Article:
Rishi Sunak pledges financial stability while Hunt warns of tax rises for all

Chancellor says 'sacrifices' required across board to get economy back on track

British Prime Minister Rishi Sunak. EPA
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British Prime Minister Rishi Sunak has said that this week's autumn budget will deliver on market expectations, as his Chancellor warned everyone will need to pay “a bit more tax” to stabilise the economy.

Mr Sunak said measures to be unveiled on Thursday by Jeremy Hunt would “put our public finances on a sustainable trajectory” after investors were unnerved by his predecessor’s £45 billion ($53bn) tax-cutting bonanza.

It is expected the statement will include painful public spending cuts and tax rises to fill a gap in the nation’s finances.

Mr Hunt earlier said sacrifices were required across the board to get the economy back on track.

But the planned tax rises have drawn criticism from some quarters of the Conservative Party, with former levelling up secretary Simon Clarke calling for the books to be balanced through spending cuts.

Former chancellor Kwasi Kwarteng, whose mini-budget was estimated by economists to have cost the country as much as £30bn, said growth would not come from “putting up our taxes”.

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On the plane to Indonesia for the G20 summit, Mr Sunak said financial conditions in the UK had “clearly” steadied.

“But they have stabilised because people expect the government to take the decisions that will put our public finances on a sustainable trajectory, and it’s the government’s job to deliver on that,” he said.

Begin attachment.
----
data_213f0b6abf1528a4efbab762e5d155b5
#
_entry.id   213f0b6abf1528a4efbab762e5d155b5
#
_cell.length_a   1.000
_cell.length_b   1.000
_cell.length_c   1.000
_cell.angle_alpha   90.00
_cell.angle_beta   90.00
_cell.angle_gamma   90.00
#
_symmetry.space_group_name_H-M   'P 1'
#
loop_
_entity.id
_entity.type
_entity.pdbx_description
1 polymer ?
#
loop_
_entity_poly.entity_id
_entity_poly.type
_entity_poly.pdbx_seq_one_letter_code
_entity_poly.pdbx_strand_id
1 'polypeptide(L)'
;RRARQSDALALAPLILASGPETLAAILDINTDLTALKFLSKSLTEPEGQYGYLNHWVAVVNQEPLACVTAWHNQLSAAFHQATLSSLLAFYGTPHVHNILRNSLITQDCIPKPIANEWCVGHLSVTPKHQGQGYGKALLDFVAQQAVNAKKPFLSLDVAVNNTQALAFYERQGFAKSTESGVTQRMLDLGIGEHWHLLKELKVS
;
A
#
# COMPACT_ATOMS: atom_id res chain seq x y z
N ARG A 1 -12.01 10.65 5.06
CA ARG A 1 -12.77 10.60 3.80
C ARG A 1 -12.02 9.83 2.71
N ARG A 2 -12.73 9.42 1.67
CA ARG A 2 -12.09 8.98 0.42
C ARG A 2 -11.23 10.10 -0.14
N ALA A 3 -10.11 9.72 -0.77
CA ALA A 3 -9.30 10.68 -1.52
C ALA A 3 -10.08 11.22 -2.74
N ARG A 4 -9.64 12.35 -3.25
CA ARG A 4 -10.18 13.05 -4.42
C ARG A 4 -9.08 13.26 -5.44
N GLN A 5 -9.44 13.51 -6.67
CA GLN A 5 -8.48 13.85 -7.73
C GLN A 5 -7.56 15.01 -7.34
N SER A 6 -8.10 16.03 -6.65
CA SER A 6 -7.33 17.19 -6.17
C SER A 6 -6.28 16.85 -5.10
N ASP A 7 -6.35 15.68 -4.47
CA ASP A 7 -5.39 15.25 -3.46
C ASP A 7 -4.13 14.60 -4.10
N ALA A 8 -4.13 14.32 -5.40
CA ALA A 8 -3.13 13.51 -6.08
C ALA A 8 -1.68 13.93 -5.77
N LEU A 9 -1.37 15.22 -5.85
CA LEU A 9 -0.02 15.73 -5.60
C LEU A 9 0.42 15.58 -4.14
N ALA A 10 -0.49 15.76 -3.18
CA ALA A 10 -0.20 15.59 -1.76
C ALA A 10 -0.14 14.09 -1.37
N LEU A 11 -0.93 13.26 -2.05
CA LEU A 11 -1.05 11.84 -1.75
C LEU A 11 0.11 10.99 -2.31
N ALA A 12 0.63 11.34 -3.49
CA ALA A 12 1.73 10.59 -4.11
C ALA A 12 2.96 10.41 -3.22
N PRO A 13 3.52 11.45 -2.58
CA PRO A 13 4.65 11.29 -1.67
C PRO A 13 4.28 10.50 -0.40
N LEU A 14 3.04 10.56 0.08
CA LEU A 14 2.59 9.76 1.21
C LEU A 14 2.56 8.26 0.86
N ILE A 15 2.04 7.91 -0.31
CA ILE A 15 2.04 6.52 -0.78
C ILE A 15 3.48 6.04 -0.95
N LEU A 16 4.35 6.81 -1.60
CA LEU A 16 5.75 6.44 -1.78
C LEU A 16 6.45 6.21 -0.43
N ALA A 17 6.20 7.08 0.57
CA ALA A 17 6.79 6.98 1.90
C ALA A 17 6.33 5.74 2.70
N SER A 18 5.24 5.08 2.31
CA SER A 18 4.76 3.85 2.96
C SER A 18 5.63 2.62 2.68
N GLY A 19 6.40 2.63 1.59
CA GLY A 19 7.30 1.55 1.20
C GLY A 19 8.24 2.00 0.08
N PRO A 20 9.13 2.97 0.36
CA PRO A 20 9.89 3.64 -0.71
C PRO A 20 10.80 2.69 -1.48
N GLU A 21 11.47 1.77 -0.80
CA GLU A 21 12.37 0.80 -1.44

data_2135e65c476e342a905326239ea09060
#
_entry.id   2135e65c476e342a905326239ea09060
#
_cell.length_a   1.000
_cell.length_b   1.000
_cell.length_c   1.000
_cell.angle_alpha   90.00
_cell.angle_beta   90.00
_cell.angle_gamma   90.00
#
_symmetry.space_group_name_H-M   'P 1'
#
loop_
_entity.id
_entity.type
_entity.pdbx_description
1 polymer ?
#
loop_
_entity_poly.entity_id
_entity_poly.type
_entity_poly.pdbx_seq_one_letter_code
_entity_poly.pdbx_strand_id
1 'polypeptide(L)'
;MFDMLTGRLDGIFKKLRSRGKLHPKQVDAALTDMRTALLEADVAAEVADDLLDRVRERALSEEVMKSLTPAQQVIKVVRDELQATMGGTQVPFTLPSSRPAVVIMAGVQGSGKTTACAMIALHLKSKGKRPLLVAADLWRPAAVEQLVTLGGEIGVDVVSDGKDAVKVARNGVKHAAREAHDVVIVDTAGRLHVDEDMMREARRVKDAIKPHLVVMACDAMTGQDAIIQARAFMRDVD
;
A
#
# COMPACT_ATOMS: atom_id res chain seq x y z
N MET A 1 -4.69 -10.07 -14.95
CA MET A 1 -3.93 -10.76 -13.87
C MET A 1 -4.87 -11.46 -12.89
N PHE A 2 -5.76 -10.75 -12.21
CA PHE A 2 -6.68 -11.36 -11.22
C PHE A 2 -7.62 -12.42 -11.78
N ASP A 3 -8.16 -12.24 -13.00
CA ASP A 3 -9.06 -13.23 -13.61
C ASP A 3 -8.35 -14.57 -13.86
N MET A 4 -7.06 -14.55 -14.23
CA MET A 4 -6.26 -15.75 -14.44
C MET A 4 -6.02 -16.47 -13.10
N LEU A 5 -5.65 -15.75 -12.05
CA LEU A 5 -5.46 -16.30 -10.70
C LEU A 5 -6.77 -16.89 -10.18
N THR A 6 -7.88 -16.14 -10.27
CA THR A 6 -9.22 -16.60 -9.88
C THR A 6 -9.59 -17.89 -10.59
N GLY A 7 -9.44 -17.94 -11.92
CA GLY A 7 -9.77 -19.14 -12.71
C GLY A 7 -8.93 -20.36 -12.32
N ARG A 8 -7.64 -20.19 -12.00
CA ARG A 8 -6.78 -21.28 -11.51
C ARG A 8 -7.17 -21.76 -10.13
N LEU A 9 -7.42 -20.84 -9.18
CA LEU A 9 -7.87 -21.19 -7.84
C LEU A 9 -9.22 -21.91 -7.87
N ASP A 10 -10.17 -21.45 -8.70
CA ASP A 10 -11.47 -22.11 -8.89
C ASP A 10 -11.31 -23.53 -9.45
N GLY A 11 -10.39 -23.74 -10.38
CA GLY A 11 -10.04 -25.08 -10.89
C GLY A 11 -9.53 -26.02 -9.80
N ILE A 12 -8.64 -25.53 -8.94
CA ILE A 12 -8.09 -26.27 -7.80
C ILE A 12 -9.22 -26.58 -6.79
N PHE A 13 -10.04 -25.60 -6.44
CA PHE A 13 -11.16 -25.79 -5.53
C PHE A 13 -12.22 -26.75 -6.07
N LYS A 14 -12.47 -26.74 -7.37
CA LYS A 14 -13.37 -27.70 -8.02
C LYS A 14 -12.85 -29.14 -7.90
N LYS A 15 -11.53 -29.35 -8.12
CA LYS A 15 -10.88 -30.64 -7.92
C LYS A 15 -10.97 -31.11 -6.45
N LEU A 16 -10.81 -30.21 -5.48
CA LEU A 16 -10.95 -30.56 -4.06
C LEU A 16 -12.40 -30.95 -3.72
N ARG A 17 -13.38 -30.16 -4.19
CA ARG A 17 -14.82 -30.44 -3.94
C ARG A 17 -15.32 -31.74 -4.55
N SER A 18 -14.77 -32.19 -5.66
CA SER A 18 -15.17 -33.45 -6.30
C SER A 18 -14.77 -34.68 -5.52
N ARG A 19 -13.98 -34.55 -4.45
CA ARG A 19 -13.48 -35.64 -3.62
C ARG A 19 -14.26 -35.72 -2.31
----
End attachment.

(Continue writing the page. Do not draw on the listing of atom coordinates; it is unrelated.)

“And that’s what the Chancellor will do.”

Mr Sunak said he recognised the dire economic situation the country was facing, after gross domestic product contracted by 0.2 per cent between July and September, potentially marking the start of a recession.

He stressed the importance of “delivering on the expectations of international markets” to “make sure that our fiscal position is on a more sustainable trajectory”.

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Mr Sunak said the plan was to “lay the foundations” for growth so taxes could be cut “over time”.

“The Chancellor has also said that part of our job is not just to bring stability back to the system, which we will do, but it’s also to lay the foundations for the economy to recover and grow,” he said.

“That’s how we’re going to be able to cut people’s taxes over time and support public services. And you’ll hear that side of the equation from the Chancellor as well.”

Mr Sunak will return to the UK from the gathering of the leaders of major economies in Bali just in time for the budget on Thursday.

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At the summit he aims to urge leaders to “step up to fix the weaknesses in the international economic system” and persuade them that he will restore stability to the economy at home.

Mr Hunt has said “people with the broadest shoulders will bear the heaviest burden” as he is understood to be considering a cut to the threshold at which the highest earners start paying the top rate of tax.

The Resolution Foundation think tank’s economists estimate that former prime minister Liz Truss and Mr Kwarteng blew £20bn on unfunded cuts to national insurance and stamp duty, with a further £10bn lost to higher interest rates and government borrowing costs, The Observer reported.

At the G20 summit, Mr Sunak evaded questions about whether that figure was correct and whether he would use the UK’s recent experience as a lesson in how things could go wrong.

“I think I said on the steps of Downing Street that mistakes were made and part of the reason I became prime minister was to fix that,” he said.

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He pointed to global economic challenges such as soaring inflation after the Covid pandemic and Russia’s invasion of Ukraine.

“Those are shared challenges and what I’ll be talking about at the G20 with other leaders is what everyone is doing in their own countries and internationally to ensure resilience and stability in the financial system.”

Updated: November 14, 2022, 6:44 AM